- Some general suggestions that could be useful: Use concrete examples. Find/tell a powerful story. Show something concrete. Be pedagogical. Fake convincingly. Play different roles on the stage (not just students presenting a project but, for example, business consultants selling a solution to a customer, ordinary users of your future service etc.).
- Some groups used cartoons instead of movies. That is a design representation that can be both simpler and more powerful than a movie with high production values.

Good luck with your projects!

Daniel & Malin

Monday, November 16, 2015

Grading - criteria for judging project groups' performance

You should at this point take an interest in the criteria we will use for judging and grading your projects. This blog post will tell you what we are looking for. You can use the criteria below as a checklist of sorts.

This might also be a very good point in time to have a look at the course PM again since there is information about examination etc there (available in Bilda).

Please note that the course formally consists of two parts:
- LIT1 (3 credits, pass/fail) - based on individual performance primarily during the start-up phase, BUT, don't forget that you will need to hand in a second essay at the very end of the course in order to get your grade reported (instructions will follow later).
- PRO1 (7 credits, A-E) - project work, see further below.

According to the course PM, each group SHALL at the end of the course:
write a text/book chapter
develop a design representation - "gestaltning" in Swedish (the form most often chosen is a short movie, but other forms are also possible).
present you project at the final presentation (Dec 17)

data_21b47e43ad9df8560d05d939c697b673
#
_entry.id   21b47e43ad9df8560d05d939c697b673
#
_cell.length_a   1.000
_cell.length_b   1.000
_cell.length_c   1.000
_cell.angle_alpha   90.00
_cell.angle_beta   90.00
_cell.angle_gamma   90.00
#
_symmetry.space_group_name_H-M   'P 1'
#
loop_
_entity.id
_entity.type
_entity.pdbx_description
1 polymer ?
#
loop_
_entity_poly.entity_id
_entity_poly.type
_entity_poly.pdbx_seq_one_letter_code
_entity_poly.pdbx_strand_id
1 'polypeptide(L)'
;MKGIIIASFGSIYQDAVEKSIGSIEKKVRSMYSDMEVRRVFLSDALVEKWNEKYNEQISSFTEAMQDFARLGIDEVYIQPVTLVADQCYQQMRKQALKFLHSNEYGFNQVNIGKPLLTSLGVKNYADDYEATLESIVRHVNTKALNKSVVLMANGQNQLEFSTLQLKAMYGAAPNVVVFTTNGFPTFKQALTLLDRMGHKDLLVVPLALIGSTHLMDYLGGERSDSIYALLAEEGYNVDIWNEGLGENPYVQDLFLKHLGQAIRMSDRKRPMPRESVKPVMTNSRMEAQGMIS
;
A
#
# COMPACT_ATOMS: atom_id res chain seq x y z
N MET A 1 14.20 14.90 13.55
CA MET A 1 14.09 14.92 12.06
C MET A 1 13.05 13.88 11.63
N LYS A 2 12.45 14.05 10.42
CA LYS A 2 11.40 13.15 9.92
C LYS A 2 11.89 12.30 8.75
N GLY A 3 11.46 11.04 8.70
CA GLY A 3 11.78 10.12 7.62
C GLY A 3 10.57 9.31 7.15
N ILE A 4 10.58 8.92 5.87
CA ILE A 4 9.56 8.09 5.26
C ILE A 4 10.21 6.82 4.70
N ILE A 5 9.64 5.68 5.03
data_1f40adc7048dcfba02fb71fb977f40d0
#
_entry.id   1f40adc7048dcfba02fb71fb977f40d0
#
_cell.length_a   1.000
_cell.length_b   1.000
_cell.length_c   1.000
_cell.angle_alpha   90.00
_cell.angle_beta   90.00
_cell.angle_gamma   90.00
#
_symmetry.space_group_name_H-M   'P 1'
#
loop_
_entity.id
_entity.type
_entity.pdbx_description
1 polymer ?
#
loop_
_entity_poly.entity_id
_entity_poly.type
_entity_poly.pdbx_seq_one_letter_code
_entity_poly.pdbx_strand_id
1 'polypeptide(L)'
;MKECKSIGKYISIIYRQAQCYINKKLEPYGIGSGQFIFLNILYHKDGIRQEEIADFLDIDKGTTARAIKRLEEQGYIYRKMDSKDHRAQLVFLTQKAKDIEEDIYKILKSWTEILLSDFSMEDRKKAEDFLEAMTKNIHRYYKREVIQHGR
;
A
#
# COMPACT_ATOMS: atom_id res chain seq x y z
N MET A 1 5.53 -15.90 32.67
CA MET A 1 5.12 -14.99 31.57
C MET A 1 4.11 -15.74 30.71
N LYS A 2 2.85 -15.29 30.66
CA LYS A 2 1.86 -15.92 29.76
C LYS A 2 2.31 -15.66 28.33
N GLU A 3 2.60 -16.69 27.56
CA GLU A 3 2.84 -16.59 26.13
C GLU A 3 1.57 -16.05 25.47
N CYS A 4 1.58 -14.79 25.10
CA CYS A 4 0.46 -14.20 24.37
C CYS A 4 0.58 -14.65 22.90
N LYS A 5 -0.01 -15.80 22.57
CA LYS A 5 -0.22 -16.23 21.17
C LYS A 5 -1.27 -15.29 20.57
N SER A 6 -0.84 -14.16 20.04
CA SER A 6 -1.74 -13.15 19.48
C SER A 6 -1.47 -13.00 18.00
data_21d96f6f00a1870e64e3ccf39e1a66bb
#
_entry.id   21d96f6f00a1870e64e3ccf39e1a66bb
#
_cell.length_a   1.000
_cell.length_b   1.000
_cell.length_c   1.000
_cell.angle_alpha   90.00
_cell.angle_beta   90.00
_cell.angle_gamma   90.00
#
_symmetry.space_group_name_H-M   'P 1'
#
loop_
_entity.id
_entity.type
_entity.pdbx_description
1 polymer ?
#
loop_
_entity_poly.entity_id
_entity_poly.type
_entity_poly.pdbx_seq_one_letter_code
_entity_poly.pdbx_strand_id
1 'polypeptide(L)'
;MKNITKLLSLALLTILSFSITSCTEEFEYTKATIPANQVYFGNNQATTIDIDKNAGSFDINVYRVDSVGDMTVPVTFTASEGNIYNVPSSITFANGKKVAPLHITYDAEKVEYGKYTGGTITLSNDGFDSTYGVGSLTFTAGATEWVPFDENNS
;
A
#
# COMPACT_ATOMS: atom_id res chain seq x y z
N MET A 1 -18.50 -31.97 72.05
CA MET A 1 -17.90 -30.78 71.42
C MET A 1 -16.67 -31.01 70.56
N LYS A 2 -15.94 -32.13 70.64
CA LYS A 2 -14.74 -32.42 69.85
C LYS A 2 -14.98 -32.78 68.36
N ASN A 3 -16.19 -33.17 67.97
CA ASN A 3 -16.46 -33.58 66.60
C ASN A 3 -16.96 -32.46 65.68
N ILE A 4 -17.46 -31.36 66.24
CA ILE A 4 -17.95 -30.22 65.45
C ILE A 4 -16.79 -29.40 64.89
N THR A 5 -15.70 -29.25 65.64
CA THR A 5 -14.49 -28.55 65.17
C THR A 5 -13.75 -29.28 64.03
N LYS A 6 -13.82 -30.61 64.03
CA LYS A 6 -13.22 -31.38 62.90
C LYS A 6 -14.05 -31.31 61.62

Some of the criteria below are more relevant to the text, some to the design representation and some to the final presentation. Do also note that not just the results (see above) of your work will be judged, but also the process - "much like a bachelor's or a master's thesis" (course PM).

Criteria 1 - Process. Running work that you have done since you were divided into groups and starting with the project plan and finishing with your last weekly status report on Friday next week.

Criteria 2 - High quality text. The text (book chapter) should be correct and easy to read (worst-case scenario: a text that requires a lot of effort to be understood). The text should furthermore have a well-developed line of reasoning and analyze, reflect and argue for whatever it is you want to say (and it's a much better to say a few things clearly than to raise too many different issues that point in different directions). The text should be coherent and with no internal contradictions. To explain and exemplify is fine. To identify, categorize, differentiate, contrast, combine, modify, conclude (etc.) is better.